The Pixpro Orbit360 4K is the latest 360-degree camera to come out of the licensing agreement between Kodak and Los Angeles-based JK Imaging. The arrangement was part of the terms of Kodak’s bankruptcy filing, which led the once dominant film and camera company to cease all production of its own cameras. So while the Orbit360 wears the familiar red and gold, it is not really a true Kodak product. As we’ll explore in our Kodak Pixpro Orbit360 4K review, it offers some innovative features but falls well short of standing above the crowd.
Design and specifications
A bit smaller than a baseball, like most consumer 360-degree cameras, the Orbit360 is meant to be taken anywhere. It bears an uncanny resemblance to Nikon’s KeyMission 360, with two hemispherical lenses sit aside a rectangular, plastic body. The battery, MicroSD card slot, HDMI port, and USB port are all housed beneath a locking door with a hefty gasket on it. The camera is not advertised as being waterproof, but it does meet IPX5 splash-proof and IP6X dust-proof standards, so it should handle rain and inclement weather without issue.
Dual 20-megapixel CMOS sensors capture 4K spherical video and up to 27MP spherical still photos. Where things get interesting is with the lenses. Immersive video cameras typically pair two 180-degree lenses together, but the Orbit360 does things differently. One lens (labeled “Front”) is just 155 degrees, while the other (labeled “Dome”) is 235. This combines for a full 360 degrees of coverage (with some overlap for stitching) but it also allows the camera to shoot in two other unique modes.
With just the Front lens turned on, a standard video (or still photo) is recorded with an ultra-wide angle of view (which equates to 197 degrees in a 16:9 ratio). Switch to the Dome lens, and now the camera shoots a circular fisheye perspective, preserving the entire field of view without cropping. Since the Dome lens is wider than 180-degrees, it even includes areas of the scene that are slightly behind it, which can make it difficult to leave unwanted objects (like your hand that’s holding the camera) out of the photo.
Four on-camera buttons, in conjunction with a small information display, offer full control over the camera’s various functions. The interface is as good as you’d expect for a camera that’s dominated by twin lenses and doesn’t have room for a large LCD. Like the LCD in the Pixpro SP360 we reviewed in 2015, you’re likely to have a bit of trial and error before you remember how to navigate the menu system.
There’s a decent amount of settings you have control over. There’s no manual exposure mode, but you can set exposure compensation to brighten or darken the image.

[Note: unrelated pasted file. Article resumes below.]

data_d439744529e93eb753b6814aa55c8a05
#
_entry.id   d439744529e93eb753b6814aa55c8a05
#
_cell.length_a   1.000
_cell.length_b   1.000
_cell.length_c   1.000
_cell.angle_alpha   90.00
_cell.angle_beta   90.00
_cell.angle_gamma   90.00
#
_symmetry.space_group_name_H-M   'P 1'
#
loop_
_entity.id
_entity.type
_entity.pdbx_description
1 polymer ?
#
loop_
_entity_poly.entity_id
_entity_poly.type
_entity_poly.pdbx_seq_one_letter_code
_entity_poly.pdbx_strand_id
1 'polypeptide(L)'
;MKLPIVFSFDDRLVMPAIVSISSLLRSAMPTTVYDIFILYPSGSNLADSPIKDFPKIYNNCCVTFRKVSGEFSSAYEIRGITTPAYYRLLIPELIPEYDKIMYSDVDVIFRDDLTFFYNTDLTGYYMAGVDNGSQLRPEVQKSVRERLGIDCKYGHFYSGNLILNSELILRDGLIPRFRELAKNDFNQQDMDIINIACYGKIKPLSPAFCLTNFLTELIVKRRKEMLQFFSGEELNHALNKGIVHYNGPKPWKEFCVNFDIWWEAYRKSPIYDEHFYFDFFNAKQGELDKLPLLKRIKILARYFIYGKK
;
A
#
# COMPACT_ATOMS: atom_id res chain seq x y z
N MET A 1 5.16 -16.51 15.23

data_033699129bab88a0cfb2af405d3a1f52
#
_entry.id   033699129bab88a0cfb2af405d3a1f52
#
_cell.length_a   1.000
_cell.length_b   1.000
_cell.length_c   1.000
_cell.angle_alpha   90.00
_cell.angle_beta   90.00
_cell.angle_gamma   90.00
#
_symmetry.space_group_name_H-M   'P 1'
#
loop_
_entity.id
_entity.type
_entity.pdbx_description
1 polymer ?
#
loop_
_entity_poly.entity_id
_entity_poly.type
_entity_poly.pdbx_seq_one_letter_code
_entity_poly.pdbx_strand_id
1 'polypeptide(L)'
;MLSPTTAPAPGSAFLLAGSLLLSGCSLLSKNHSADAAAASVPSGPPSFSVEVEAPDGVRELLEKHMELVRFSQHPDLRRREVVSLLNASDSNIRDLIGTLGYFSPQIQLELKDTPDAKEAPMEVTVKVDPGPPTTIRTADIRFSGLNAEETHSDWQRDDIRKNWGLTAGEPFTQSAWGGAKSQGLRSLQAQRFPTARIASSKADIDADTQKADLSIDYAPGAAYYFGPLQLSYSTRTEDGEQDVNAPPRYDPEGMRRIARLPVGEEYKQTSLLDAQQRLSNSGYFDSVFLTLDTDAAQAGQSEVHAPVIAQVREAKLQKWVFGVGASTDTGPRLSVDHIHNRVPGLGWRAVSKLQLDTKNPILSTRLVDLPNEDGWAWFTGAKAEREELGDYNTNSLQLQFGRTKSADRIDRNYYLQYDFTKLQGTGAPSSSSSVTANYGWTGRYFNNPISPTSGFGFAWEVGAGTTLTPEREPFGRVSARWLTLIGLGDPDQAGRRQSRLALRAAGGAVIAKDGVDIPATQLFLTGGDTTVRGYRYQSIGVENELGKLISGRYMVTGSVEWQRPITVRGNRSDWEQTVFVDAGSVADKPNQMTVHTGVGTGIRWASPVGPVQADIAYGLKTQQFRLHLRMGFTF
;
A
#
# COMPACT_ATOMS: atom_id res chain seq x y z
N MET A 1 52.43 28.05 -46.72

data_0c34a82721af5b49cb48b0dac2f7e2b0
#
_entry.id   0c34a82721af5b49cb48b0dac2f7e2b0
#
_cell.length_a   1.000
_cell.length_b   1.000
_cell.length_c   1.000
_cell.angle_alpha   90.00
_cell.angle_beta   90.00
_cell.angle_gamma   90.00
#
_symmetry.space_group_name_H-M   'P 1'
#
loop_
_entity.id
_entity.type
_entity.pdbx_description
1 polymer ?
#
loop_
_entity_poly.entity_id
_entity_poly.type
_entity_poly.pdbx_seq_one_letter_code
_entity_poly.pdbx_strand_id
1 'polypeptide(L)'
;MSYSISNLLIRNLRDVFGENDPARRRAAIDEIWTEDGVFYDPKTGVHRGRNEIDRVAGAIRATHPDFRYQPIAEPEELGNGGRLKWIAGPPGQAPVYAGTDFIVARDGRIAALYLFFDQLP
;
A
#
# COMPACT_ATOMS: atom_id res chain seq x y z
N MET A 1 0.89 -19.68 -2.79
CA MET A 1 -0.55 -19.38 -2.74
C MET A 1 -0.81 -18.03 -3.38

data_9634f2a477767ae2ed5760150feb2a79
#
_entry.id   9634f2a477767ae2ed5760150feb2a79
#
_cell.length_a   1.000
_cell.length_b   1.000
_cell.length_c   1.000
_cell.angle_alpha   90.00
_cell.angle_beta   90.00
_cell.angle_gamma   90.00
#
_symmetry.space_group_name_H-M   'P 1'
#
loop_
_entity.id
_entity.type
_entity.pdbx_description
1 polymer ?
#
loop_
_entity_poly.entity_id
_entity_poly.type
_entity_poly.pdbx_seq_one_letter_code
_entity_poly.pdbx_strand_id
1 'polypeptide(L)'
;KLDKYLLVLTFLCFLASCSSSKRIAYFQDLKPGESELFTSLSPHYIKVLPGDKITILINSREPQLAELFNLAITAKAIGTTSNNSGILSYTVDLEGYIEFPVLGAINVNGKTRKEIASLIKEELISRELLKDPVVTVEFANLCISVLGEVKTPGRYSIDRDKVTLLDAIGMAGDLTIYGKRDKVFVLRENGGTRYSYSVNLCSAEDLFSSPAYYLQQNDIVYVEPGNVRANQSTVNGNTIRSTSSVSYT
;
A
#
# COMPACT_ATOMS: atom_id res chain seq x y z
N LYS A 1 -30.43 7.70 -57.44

The Pixpro 360 VR Remote Viewer app (available for iOS and Android) provides another way to control the camera, thanks to the Orbit360’s built-in Wi-Fi. The app is easy enough to understand, but the live preview suffers from a slow frame rate, and quality drops dramatically once you start recording. While you can save recorded video clips and still photos to your phone or share straight to social media, you cannot go live, putting the Orbit360 one step behind cameras like the new Samsung Gear 360. Saving videos over Wi-Fi can also take eons, so think twice before exporting anything over a minute.
The base camera kit sells for $500, but we tested the $550 Satellite Pack, which includes, among other things, a wearable Bluetooth remote. The remote, which comes with a wrist strap and resembles a watch, offers another way to control the camera’s primary functions. Both kits include a small tripod that also serves as a handle, and the Satellite Pack comes with a short selfie stick that gives you more reach.
For the most part, we could rate our experience with the Pixpro Orbit360 on the lesser side of average.
For the most part, we would rate our experience with the Pixpro Orbit360 on the lesser side of average, but one detail we appreciated was the use of two separate tally lamps, one for each lens. A small LED will glow to indicate which lens is active; in 360-degree mode, both LEDs light up. In Front or Dome mode, the active tally lamp will hopefully remind users to keep the camera pointed in the right direction, with the active lens forward.
In addition to the mobile app, there is a desktop app available for both MacOS and Windows that allows users to review and edit footage. You can select an angle to output as a standard fixed-frame video, or you can output the entire “equirectangular” field if you want to upload it to a 360-enabled video service, like YouTube or Facebook. (You might want to check out YouTube’s updated guidelines on how to upload 360-degree content.)